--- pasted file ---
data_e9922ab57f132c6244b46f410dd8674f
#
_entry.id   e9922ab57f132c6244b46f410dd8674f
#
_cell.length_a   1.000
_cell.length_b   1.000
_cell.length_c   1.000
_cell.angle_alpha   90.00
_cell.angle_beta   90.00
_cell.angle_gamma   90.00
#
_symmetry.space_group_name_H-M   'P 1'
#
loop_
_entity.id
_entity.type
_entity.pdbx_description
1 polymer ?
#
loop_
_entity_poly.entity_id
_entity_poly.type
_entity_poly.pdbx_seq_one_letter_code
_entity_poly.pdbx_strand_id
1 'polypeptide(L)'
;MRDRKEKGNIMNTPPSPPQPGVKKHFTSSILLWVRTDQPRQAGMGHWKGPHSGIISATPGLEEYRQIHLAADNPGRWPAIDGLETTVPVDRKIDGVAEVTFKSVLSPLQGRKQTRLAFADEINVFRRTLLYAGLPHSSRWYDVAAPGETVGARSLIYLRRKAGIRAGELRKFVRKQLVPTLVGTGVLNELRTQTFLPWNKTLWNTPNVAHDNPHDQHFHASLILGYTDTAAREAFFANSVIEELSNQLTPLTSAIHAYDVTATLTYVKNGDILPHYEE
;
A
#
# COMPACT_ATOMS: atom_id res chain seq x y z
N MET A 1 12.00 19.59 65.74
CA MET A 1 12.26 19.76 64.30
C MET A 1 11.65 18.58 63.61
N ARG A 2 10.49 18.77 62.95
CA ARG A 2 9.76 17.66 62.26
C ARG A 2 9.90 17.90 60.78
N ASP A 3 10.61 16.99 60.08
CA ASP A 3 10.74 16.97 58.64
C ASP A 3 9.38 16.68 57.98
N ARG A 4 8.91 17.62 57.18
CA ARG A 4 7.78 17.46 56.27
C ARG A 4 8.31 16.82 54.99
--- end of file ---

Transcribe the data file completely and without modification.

data_e9922ab57f132c6244b46f410dd8674f
#
_entry.id   e9922ab57f132c6244b46f410dd8674f
#
_cell.length_a   1.000
_cell.length_b   1.000
_cell.length_c   1.000
_cell.angle_alpha   90.00
_cell.angle_beta   90.00
_cell.angle_gamma   90.00
#
_symmetry.space_group_name_H-M   'P 1'
#
loop_
_entity.id
_entity.type
_entity.pdbx_description
1 polymer ?
#
loop_
_entity_poly.entity_id
_entity_poly.type
_entity_poly.pdbx_seq_one_letter_code
_entity_poly.pdbx_strand_id
1 'polypeptide(L)'
;MRDRKEKGNIMNTPPSPPQPGVKKHFTSSILLWVRTDQPRQAGMGHWKGPHSGIISATPGLEEYRQIHLAADNPGRWPAIDGLETTVPVDRKIDGVAEVTFKSVLSPLQGRKQTRLAFADEINVFRRTLLYAGLPHSSRWYDVAAPGETVGARSLIYLRRKAGIRAGELRKFVRKQLVPTLVGTGVLNELRTQTFLPWNKTLWNTPNVAHDNPHDQHFHASLILGYTDTAAREAFFANSVIEELSNQLTPLTSAIHAYDVTATLTYVKNGDILPHYEE
;
A
#
# COMPACT_ATOMS: atom_id res chain seq x y z
N MET A 1 12.00 19.59 65.74
CA MET A 1 12.26 19.76 64.30
C MET A 1 11.65 18.58 63.61
N ARG A 2 10.49 18.77 62.95
CA ARG A 2 9.76 17.66 62.26
C ARG A 2 9.90 17.90 60.78
N ASP A 3 10.61 16.99 60.08
CA ASP A 3 10.74 16.97 58.64
C ASP A 3 9.38 16.68 57.98
N ARG A 4 8.91 17.62 57.18
CA ARG A 4 7.78 17.46 56.27
C ARG A 4 8.31 16.82 54.99